In the third of a six-part series, SA Rugby magazine’s writers pick their world team of the year, based on performances throughout 2021.
Siya Kolisi deserved a nomination for World Rugby Player of the Year, and he is also my pick for South African Player of the Year. Kolisi was exceptional not only as captain but as a force from the side of the scrum. Playing in all 13 Springbok Tests, Kolisi stood tall in every game. His work rate was phenomenal, between tackling and ruck contributions, he was explosive in the carry and linked with the backline like a No 8 while also managing to be a presence over the ball as an opensider. Kolisi was the complete loose forward in 2021, and an outstanding leader, too.
Michael Hooper was consistently brilliant in an Australia team one never really knew what to expect of. While the Wallabies were handed repeated beatings by the All Blacks, Hooper still managed to stand out as one of the best players on the park, and his deserving moment came in leading his side to two victories over the Springboks, where he made an equal impact as captain and player. Hooper has made a claim in recent years to being one of the best flanks of the modern era.
Tom Curry packs down at No 8 in a loose trio whose strength is having two flanks who can play to the ball, to allow Curry a more dynamic style of play. Curry was superb for both England and the British & Irish Lions and, as with both Kolisi and Hooper, he was consistently a standout whether on the winning or losing side. Curry is a great athlete, and his work rate in 2021 – both defensively and with ball in hand – was immense.
This is a much-tougher position to single out three names, given the sheer number of outstanding loose forwards this year. Wallabies captain Michael Hooper, Ireland’s Caelan Doris and Jack Conan, Scotland’s Hamish Watson and Springbok duo Kwagga Smith and Duane Vermeulen are all unlucky to miss out.
That said, Siya Kolisi had arguably his best year of Test rugby, form-wise. Whether he was at lock or flank for France, Cameron Woki showed why he should be considered as one of the up-and-coming talents in the world. New Zealand No 8 Ardie Savea was always in the thick of the action for the All Blacks.
The Springbok captain undoubtedly played the best rugby of his career in 2021. Despite concerns over his form at the start of the year, Siya Kolisi silenced his doubters by tearing into the B&I Lions like a man possessed. Through the highs and lows of the 2021 season, Kolisi remained a shining constant for the Boks. His evolution as a leader has also been encouraging to note.
Courtney Lawes was a talismanic figure for both England and the Lions this year. The Northampton Saints captain has morphed between lock and blindside flank, but this year settled in the back row in a move that paid dividends. An unfaltering work rate and a desire to be physically imposing underscored a potent season for Lawes.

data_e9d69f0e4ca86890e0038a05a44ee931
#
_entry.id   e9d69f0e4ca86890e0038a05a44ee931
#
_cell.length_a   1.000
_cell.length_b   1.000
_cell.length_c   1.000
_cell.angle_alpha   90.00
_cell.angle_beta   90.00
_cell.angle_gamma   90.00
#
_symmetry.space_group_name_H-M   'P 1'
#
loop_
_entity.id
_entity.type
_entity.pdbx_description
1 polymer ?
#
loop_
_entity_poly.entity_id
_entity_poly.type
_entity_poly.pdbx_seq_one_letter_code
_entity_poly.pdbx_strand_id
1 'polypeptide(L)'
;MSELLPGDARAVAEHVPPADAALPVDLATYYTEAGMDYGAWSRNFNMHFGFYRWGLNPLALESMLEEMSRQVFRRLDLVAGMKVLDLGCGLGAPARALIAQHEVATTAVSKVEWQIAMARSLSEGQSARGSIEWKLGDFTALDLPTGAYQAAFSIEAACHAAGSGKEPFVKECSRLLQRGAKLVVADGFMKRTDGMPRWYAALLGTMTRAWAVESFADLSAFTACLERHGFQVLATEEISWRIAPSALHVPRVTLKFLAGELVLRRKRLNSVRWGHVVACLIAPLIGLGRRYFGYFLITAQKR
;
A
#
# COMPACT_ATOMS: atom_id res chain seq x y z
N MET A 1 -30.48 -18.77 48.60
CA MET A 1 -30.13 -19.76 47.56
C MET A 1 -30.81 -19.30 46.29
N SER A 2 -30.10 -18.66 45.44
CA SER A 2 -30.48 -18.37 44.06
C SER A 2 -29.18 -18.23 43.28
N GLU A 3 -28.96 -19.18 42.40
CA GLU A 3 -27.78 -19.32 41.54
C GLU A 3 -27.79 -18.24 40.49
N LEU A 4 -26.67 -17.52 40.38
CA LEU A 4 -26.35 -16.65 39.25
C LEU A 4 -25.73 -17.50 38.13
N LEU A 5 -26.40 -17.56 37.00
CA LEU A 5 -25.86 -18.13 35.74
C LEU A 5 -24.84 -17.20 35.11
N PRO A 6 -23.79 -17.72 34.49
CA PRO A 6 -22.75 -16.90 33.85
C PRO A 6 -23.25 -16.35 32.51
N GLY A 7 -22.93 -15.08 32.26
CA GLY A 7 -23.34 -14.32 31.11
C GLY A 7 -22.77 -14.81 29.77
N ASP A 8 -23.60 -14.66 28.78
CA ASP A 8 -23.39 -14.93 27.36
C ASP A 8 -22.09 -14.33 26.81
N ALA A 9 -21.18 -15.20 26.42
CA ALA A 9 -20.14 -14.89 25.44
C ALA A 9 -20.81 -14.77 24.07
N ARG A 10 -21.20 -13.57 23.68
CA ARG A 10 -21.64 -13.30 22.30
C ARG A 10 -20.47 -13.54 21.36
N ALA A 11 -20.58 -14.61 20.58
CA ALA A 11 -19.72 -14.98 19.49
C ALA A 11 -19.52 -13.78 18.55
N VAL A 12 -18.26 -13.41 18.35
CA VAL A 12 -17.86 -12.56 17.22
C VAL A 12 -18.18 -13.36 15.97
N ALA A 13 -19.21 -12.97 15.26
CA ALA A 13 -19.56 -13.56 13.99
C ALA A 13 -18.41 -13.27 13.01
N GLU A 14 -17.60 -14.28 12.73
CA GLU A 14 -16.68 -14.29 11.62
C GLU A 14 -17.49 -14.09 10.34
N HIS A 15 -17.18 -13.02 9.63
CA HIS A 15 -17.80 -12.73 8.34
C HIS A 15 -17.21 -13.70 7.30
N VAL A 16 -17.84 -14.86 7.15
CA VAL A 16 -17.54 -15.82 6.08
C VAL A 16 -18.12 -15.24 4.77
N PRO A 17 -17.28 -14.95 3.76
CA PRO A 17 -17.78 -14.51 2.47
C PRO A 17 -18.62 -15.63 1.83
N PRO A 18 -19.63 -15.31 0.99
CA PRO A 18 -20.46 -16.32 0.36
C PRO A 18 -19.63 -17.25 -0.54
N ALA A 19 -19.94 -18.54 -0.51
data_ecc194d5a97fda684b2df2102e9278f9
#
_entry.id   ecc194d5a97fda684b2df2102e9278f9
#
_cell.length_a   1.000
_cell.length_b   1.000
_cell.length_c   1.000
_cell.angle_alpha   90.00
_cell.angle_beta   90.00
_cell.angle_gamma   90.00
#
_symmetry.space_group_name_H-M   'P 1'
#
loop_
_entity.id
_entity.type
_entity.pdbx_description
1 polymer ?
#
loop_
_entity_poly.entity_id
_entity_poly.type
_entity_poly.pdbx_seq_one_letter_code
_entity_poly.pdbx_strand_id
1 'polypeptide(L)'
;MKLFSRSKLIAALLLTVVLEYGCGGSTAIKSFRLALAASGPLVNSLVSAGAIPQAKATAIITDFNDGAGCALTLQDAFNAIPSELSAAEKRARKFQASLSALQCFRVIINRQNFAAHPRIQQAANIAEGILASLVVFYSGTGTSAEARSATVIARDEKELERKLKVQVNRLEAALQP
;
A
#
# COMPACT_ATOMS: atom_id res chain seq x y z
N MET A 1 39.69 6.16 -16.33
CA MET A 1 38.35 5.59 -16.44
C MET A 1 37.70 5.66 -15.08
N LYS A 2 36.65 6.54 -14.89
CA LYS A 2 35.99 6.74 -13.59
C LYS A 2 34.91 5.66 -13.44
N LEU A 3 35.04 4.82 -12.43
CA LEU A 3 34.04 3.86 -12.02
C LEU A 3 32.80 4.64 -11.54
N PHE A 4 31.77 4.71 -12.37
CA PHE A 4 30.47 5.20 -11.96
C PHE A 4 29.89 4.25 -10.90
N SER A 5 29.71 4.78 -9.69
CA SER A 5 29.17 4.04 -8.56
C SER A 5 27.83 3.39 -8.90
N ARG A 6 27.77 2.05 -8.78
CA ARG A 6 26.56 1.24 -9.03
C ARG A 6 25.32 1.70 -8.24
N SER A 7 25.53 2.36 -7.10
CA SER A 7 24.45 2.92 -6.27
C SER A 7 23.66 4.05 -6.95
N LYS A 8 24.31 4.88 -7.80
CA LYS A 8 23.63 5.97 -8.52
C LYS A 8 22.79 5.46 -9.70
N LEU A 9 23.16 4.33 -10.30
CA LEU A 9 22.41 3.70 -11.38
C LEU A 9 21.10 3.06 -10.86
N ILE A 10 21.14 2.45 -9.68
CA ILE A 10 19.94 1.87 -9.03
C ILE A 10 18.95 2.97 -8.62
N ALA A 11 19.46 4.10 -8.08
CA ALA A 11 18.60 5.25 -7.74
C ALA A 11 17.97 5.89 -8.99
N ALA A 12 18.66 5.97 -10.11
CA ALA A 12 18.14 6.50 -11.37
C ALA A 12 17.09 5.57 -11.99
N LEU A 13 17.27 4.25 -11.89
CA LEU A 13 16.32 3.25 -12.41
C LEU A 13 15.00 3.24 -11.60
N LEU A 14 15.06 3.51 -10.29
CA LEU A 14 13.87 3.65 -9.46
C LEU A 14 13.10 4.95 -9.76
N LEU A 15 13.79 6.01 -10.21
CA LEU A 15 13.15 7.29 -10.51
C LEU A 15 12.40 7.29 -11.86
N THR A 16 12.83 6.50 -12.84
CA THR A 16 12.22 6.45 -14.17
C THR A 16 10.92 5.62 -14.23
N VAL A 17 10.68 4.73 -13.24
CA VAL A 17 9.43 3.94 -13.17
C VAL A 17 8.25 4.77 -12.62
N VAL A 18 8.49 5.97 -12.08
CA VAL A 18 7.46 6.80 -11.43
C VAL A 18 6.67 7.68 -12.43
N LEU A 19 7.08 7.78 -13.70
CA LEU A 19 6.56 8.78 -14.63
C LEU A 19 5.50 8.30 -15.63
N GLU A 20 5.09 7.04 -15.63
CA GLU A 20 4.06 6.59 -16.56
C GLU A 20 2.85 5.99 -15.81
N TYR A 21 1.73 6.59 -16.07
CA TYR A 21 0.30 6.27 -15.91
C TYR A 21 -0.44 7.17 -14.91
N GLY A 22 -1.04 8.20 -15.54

The All Blacks captain has been simply irresistible this season. Ardie Savea remains, pound for pound, one of the most powerful players in the game. His explosive dynamism and deceptive pace make him a gamebreaker in any context. This season he was a shining light in an All Blacks pack that lacked its traditional impetus.
It wasn’t easy to ignore the relentless commitment of Wallabies skipper Mike Hooper, but his Bok counterpart Siya Kolisi was huge on and off the field. The glue that holds the Bok squad together, Kolisi probably owes Nic Berry a thank-you card because the controversy caused by the Aussie ref in the first Test against the touring and B&I Lions pulled the best out of the Bok skipper.
Tom Curry will be a consistent contender for World Rugby awards in the future. The England flank is the real deal, mixing mobility with grit, and skill with a nose for the ball.
The fanfare around the Lions pack focused on mini forwards Sam Simmonds and Hamish Watson, but the touring loose forward most impressive against the Springboks was Ireland No 8 Jack Conan. A surprise choice to start for the Lions, Conan scalped the world champions in the series opener and was unbeaten for Ireland, including a milestone win over the All Blacks.
Loose forwards, individually and as collective units, around the world have flourished this year, but the three whose play was elevated to new heights are the Springbok, Wallabies and All Blacks captains.
Siya Kolisi performed at the peak of his powers in every single one of the 13 Tests South Africa played this year and was unlucky to miss out on a nomination for World Player of the Year.
Putting aside Australia’s inconsistency for one moment, Michael Hooper’s sheer will to win and dogged commitment shone like a beacon throughout this season. Hooper goes about his work tirelessly, shouldering the burden for the benefit of others. He was deservedly nominated for the World Player of the Year award.
In a year when the All Blacks failed to play their best rugby, Ardie Savea was their most consistent player and at the heart of New Zealand’s forwards assault.